Toobin: Delay in charging Jackson a boost for prosecution
CNN legal analyst Jeffrey Toobin
Attorney Mark Geragos vows action after revelations that he and Michael Jackson were secretly videotaped.
CNN's Miguel Marquez on the boy accusing Jackson -- he appeared in a documentary with the singer.
Michael Jackson is booked, bailed and released.
YOUR E-MAIL ALERTS
Follow the news that matters to you. Create your own
alert to be notified on topics you're interested in.
Or, visit Popular Alerts
(CNN) -- A source close to the Michael Jackson investigation told CNN Tuesday that formal charges against the pop star will not be filed before mid-December. Authorities had earlier indicated that child molestation charges against Jackson would be filed sometime after Thanksgiving, but the source said more time is needed to examine evidence seized from Jackson's Neverland Ranch.
CNN's Paula Zahn spoke Tuesday evening with CNN legal analyst Jeffrey Toobin about the developments in the Jackson case.
ZAHN: Let's go through this delay, and when we will see these formal charges. We heard the rationale for the prosecution wanting this. Is this a huge boost to the prosecution?
TOOBIN: Sure. They want it. What I don't understand is why [Jackson attorney] Mark Geragos surrendered his client when there are no charges pending against him. You know, people don't usually walk into police stations and say, "Go ahead, book me and charge me whenever you feel like it."
ZAHN: So why do you think he did it?
TOOBIN: Well, I think what was likely the scenario is oftentimes when you have a defendant who is represented by a lawyer, you arrange a surrender date that is convenient for everyone so you don't -- so you'd have an orderly process, the lawyers, you know ...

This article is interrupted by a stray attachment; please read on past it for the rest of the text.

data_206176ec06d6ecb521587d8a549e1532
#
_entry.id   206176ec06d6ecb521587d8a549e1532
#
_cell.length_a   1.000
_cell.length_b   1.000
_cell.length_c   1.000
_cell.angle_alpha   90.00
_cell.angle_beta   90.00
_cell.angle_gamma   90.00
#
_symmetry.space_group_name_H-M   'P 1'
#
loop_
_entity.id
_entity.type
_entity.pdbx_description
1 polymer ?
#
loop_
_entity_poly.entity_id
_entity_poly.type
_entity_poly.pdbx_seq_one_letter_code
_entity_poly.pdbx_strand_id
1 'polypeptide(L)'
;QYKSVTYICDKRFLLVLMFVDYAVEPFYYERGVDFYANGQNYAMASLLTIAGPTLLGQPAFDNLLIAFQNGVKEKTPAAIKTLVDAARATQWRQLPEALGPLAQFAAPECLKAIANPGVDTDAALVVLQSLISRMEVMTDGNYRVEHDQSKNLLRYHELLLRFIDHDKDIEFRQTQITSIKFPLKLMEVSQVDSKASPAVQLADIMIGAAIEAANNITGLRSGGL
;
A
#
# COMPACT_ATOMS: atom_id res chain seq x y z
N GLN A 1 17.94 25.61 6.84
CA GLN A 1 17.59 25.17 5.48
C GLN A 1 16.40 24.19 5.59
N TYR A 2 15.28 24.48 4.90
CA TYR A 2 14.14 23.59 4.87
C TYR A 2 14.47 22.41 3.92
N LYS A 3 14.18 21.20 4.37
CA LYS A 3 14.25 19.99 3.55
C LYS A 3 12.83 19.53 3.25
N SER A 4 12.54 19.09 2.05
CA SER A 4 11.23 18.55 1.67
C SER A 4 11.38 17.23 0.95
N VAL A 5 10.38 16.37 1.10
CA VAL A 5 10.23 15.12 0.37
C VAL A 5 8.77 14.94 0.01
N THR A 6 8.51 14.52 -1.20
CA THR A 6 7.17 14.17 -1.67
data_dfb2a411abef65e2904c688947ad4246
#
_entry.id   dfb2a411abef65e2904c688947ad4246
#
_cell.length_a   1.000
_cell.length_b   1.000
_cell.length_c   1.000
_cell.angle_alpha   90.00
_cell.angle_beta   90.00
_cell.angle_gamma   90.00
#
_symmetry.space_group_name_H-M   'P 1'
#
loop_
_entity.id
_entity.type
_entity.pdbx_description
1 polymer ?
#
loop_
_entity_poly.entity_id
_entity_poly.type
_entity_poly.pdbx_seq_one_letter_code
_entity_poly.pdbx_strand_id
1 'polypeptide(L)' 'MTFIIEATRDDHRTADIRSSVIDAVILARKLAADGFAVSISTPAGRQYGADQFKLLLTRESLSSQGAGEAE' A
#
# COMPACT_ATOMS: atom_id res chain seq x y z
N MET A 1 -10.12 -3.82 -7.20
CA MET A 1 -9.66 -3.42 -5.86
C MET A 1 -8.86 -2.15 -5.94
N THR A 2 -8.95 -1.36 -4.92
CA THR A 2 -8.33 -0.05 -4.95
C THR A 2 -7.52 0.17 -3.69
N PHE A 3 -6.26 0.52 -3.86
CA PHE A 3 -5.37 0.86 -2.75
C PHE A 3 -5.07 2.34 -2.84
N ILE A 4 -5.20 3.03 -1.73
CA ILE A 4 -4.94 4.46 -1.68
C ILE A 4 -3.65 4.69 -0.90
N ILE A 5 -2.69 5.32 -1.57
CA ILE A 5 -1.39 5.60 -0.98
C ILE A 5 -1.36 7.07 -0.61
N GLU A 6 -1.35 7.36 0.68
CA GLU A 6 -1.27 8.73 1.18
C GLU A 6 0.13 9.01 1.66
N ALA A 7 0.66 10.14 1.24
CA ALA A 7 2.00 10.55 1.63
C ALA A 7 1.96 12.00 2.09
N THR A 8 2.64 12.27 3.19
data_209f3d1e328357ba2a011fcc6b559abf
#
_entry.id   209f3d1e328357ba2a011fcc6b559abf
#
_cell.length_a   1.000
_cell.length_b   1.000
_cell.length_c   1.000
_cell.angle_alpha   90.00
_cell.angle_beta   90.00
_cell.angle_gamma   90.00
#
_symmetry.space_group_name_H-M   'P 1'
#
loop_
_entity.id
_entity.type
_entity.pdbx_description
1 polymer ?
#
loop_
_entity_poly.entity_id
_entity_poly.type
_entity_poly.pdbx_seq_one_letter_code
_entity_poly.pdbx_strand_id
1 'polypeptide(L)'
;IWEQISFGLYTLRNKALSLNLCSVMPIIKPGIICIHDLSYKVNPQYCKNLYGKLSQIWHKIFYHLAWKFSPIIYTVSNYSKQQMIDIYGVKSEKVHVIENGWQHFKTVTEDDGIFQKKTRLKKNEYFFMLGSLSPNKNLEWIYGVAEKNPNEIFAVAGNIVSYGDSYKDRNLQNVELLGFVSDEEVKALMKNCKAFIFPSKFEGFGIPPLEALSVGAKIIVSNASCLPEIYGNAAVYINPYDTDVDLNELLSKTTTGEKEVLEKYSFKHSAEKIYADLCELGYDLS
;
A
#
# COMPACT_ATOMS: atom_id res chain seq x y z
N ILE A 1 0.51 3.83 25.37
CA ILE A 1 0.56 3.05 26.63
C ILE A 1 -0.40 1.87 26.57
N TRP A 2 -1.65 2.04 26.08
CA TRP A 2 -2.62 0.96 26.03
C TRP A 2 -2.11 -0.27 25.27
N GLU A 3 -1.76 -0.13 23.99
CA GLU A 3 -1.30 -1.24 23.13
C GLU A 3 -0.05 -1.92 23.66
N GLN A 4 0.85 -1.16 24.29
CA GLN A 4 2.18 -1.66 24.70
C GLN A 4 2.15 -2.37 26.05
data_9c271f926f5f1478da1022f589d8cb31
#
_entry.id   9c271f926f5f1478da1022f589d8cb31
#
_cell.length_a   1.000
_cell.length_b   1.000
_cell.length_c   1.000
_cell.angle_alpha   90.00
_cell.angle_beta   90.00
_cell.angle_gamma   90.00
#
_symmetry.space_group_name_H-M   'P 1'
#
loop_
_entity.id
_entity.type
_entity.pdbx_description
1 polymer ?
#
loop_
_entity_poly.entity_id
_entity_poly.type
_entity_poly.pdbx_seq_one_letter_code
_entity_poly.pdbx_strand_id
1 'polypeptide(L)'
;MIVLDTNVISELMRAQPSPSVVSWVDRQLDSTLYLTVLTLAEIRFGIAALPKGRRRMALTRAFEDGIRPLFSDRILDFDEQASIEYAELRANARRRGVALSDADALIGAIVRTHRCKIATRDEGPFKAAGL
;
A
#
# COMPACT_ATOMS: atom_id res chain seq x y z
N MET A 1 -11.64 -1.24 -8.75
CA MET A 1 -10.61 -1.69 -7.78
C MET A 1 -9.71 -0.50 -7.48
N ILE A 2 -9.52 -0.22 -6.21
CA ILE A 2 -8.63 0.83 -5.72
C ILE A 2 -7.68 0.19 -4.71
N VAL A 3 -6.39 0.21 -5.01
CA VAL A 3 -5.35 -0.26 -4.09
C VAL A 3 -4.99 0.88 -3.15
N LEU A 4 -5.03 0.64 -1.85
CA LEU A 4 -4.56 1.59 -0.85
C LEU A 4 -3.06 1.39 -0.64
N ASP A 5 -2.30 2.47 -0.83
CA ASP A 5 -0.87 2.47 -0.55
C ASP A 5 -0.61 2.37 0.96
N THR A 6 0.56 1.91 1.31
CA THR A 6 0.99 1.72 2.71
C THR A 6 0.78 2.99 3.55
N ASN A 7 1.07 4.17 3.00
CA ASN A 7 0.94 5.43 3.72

ZAHN: Mr. Geragos is kind of a busy guy right now.
TOOBIN: He is a famously busy guy. But usually you would think a day or two until charges. Here, the prosecution is going to be able to accumulate a great deal more evidence, because the search warrant was just executed, and this arrest warrant will now be apparently a much more powerful accusatory document. Geragos gave him that chance by apparently agreeing to this delay in the filing. I have never heard of an arrest warrant being filed so much later than an arrest date. I don't think it's ultimately all that significant, but it is an advantage for the prosecution.
ZAHN: Well, say what you want to say about Mark Geragos. Because he certainly is a lightning rod for a lot of criticism. You clearly think this is a strategic blunder?
TOOBIN: I would say a tactical blunder. You know, strategic overstates it. But it is strange to surrender your client, subject him to this incredible personal humiliation, and then once the arrest warrant comes out, you'll have an even, you know, another round of extremely bad publicity, with greater detail in it, because they've had this extra time to prepare the arrest warrant.
ZAHN: ... Mr. Geragos [had a] very strong reaction to the fact that he and his client were secretly videotaped on the charter jet that flew them from Las Vegas into Santa Barbara. What is the potential that that tape could actually be used by the prosecution?
TOOBIN: I think extremely unlikely. I mean, it really is an appalling thing that someone would tape an attorney and client together. I mean, this is the heart of what attorneys and clients are supposed to do, communicate freely and openly without suspicion.
The only way I could see this being used against Michael Jackson, if there is some portion of the tape that Geragos is not on, where Michael Jackson is talking to someone else on the plane. Even though Mark Geragos and company could sue the jet company, because the government is not involved in the misconduct, because the government didn't do this taping, they could use that evidence, potentially, in court. They couldn't use it if it's covered by the attorney-client privilege, but if Jackson is talking to someone else and it's incriminating, maybe they could use it then.
ZAHN: You say this idea of videotaping on the plane is appalling. Is it against the law?
TOOBIN: Certainly civil -- I'm not sure. I'm not rendering my verdict yet. I think it's certainly probably a violation of Michael Jackson's rights, it's certainly probably a civil offense. Whether it's actually criminal, that I couldn't tell you. I think if there's anything on tape between Jackson and Geragos, it's not coming out anywhere, and it really shouldn't.